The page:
replacing mercedes camshaft position sensor

Mercedes-Benz Camshaft Position Sensors Replacement

Need to replace your Mercedes-Benz Camshaft Position Sensor? By following the procedures below, you will learn how to remove and install the camshaft position sensor. This guide will show step-by-step instructions with photos on replacing a Mercedes-Benz camshaft position sensor.

Replacing the camshaft position sensor on most Mercedes-Benz is relatively easy. The passenger side sensors are straightforward to replace. However, the driver’s side camshaft position sensors are more challenging and will require removing the power steering reservoir. You can replace just the faulty sensor, but it is recommended to replace all four sensors simultaneously.


  • A failing camshaft position sensor will start losing its ability to transfer data quickly. As a result, mismatched fuel delivery and ignition timing will cause your engine to sputter, accelerate poorly, lack power, stall, or even start.
  • Check Engine Light will come out and throw a P0016 or P0017 code via OBD-II Scanner.

The YOUCANIC Full System Scanner can read and clear fault codes through every vehicle’s control module. This scanner supports all vehicle make and models.

What you will need


  • New Mercedes Benz Cam Position Sensor


  • E8 screwdriver with T handle
  • Small flat-head screwdriver
  • Micro-fiber towels or rags


  1. Place the vehicle in the park. Set the parking brakes.
  2. Allow the engine to cool down.
  3. Pop the hood by pulling the hood release under the dashboard.
  4. To gain access to the cam sensors, you must remove the engine cover and power steering fluid reservoir. You may find the procedure for this at this link.
  5. Using an e-8 screwdriver with T-handle, remove retaining bolts on intake and exhaust cam position sensors.remove-exhaust-cam-sensorremove-bolts-intake-cam
  6. Disconnect the electrical connectors using a flat-head screwdriver.disconnect--electrical-connectordisconnect-in-connectorpress-and-pull
  7. Remove the electrical connectors and wires out of the way.move-connector-out
  8. Pull the cam position sensors out.pull-sensor1-outpull-sensor2-outno-sensor-view
  9. Using a towel, clean the cam position sensor slots to avoid oil leaks after installing new sensors.clean-slots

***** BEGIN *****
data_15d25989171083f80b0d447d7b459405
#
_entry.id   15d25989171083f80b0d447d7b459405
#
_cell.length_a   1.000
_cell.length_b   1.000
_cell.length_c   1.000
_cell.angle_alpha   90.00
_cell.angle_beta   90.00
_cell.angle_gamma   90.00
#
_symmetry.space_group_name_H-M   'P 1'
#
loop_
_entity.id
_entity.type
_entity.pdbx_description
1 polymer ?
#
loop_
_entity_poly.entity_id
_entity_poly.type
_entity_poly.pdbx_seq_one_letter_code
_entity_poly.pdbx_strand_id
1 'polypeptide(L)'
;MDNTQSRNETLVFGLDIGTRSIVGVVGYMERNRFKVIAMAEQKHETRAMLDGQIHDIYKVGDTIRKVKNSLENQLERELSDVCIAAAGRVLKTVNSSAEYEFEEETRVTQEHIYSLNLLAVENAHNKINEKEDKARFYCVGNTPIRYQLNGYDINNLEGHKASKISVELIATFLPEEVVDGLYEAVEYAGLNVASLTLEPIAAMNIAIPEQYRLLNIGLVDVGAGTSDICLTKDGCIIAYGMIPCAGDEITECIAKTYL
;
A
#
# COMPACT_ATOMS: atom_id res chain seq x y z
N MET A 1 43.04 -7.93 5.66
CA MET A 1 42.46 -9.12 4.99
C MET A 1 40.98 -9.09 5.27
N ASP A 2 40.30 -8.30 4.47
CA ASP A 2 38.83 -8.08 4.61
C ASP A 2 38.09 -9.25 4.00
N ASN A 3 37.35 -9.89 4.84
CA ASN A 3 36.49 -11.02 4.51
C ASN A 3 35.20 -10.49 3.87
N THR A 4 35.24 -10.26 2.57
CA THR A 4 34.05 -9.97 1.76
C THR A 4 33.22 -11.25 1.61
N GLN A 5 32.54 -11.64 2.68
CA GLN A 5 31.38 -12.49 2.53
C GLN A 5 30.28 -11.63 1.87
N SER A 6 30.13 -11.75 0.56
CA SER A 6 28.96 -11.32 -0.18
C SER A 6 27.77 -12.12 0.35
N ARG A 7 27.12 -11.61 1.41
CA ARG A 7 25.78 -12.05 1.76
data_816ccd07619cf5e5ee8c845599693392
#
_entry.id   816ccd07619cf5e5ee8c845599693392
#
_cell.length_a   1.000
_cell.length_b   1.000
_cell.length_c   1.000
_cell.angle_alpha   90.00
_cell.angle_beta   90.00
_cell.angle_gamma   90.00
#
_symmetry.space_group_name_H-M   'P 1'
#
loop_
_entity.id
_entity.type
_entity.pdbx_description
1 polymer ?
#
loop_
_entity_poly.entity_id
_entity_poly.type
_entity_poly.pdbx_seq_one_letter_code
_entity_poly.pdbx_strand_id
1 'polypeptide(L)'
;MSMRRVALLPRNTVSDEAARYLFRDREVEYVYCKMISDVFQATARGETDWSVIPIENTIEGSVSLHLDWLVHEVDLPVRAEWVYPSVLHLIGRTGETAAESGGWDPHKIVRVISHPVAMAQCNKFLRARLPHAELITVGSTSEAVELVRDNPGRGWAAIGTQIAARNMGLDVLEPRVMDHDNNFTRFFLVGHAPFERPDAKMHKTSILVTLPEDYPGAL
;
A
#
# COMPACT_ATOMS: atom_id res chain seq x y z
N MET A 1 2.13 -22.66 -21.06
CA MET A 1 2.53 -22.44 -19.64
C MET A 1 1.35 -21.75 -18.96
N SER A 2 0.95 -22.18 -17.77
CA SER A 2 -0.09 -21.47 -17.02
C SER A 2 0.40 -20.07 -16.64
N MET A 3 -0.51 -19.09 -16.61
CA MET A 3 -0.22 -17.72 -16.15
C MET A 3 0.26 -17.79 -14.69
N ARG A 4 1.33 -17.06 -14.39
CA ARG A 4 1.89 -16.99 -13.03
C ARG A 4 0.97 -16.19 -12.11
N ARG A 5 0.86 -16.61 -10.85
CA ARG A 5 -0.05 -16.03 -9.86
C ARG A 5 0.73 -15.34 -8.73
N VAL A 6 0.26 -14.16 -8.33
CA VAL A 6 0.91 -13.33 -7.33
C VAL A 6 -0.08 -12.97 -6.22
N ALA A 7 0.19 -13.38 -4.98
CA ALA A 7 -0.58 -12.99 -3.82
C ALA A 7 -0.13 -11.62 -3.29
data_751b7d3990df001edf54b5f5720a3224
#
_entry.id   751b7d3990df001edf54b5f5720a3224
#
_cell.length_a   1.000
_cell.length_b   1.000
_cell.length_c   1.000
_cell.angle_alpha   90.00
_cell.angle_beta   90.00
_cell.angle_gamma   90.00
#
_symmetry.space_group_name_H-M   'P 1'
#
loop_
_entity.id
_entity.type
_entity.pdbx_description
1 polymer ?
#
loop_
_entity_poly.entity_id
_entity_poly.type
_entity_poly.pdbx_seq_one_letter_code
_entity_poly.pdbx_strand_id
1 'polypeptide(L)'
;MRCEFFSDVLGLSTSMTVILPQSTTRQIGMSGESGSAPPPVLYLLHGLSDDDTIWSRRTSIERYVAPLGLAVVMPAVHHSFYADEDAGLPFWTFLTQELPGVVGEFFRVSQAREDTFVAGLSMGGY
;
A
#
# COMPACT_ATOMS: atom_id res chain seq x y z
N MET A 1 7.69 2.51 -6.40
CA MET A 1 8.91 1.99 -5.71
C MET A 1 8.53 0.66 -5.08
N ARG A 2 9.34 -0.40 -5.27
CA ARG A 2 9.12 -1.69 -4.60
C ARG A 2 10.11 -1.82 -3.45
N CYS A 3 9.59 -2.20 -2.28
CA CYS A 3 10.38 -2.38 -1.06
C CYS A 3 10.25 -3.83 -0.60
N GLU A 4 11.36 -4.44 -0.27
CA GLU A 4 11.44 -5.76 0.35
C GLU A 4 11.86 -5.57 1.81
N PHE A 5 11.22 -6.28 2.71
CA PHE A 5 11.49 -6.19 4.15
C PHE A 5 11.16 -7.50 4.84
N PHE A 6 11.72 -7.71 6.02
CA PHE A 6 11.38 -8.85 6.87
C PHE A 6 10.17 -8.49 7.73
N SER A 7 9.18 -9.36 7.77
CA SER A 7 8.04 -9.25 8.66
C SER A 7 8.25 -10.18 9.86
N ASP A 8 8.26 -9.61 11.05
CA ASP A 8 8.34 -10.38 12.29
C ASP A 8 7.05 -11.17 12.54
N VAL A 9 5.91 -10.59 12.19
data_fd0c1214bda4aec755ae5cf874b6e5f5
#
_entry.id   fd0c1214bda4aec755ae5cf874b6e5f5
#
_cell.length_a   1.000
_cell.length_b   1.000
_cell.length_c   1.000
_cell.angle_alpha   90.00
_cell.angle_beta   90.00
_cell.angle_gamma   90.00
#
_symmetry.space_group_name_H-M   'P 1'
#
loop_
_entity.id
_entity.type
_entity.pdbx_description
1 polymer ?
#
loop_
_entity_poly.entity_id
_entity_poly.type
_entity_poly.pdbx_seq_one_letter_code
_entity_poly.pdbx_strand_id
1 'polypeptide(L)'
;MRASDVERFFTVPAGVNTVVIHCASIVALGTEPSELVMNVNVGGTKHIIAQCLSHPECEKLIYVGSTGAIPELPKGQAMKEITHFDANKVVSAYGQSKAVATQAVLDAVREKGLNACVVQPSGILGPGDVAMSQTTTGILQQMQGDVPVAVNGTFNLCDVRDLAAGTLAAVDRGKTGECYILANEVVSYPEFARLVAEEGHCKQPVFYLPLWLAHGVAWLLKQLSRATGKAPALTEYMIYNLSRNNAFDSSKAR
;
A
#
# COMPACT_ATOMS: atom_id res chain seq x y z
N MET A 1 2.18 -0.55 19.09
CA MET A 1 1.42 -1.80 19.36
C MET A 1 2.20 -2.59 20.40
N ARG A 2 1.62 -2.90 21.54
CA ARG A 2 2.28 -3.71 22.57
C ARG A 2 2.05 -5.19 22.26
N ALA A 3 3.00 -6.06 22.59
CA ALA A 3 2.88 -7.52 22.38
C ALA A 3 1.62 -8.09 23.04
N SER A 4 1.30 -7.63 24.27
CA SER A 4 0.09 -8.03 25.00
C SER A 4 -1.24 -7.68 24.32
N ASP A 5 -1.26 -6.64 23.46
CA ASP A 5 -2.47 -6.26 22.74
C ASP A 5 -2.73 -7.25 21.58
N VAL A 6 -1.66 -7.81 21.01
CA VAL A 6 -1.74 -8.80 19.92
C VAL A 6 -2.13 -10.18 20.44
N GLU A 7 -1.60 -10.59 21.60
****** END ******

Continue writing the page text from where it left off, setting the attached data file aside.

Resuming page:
10. Lubricate the o-ring of each new sensor.
  11. Place new sensors in place, ensure that there is only one o-ring on each sensor, and remove the old o-rings.install-new-sensorsinstall-ex-sensorinstall-in-sensor
  12. Install retaining bolts for each sensor.install-retaining-bolts1install-bolt2
  13. Torque the bolts to specs.
  14. Reconnect electrical connectors to cam position sensors.install-electrical-connector1install-ex-connector
  15. Reinstall the power steering reservoir.
  16. Reinstall engine cover.

Frequently Asked Questions

How does the cam position sensor work?

The Camshaft Position Sensor detects camshaft rotation and is mounted near the cylinder head so that the sensor is opposite to the timing rotor attached to the engine camshaft. The engine ECU detects the camshaft angle and performs cylinder recognition based on the signals detected by the camshaft position sensor.

What’s the difference between the camshaft and crankshaft position sensor?

The crankshaft position sensor monitors as a multifunctional sensor used to set ignition timing, detect engine RPM, and relative engine speed. In addition, the camshaft position sensor is used to determine which cylinder is firing to synchronize the fuel injector and coil firing sequence.

How much does it cost to replace the camshaft position sensor?

To replace a camshaft position sensor, you can expect to pay anywhere from $95 to $200. Parts alone will run about $25 to $100. Labor costs will range from $70 to $100 for professional replacement. Expect to pay more if you have a luxury vehicle or have your local car dealership perform the replacement.

We hope you find the Mercedes-Benz Camshaft Position Sensors Replacement guide helpful. Check these troubleshooting and repair guides for more help on your Mercedes-Benz.


  • Rushit Hila • ASE Certified

    Rushit Hila, an ASE-certified engineer (G1 Automotive Maintenance and Repair), brings over two decades of hands-on experience in the automotive world to his writing. With a strong educational background, including a Master of Science in Engineering and a Bachelor of Science in Engineering, he has honed his skills and expertise through years of practical work. As a respected authority in the field, Mr. Hila is dedicated to offering insightful and valuable content that resonates with both vehicle owners and mechanics.

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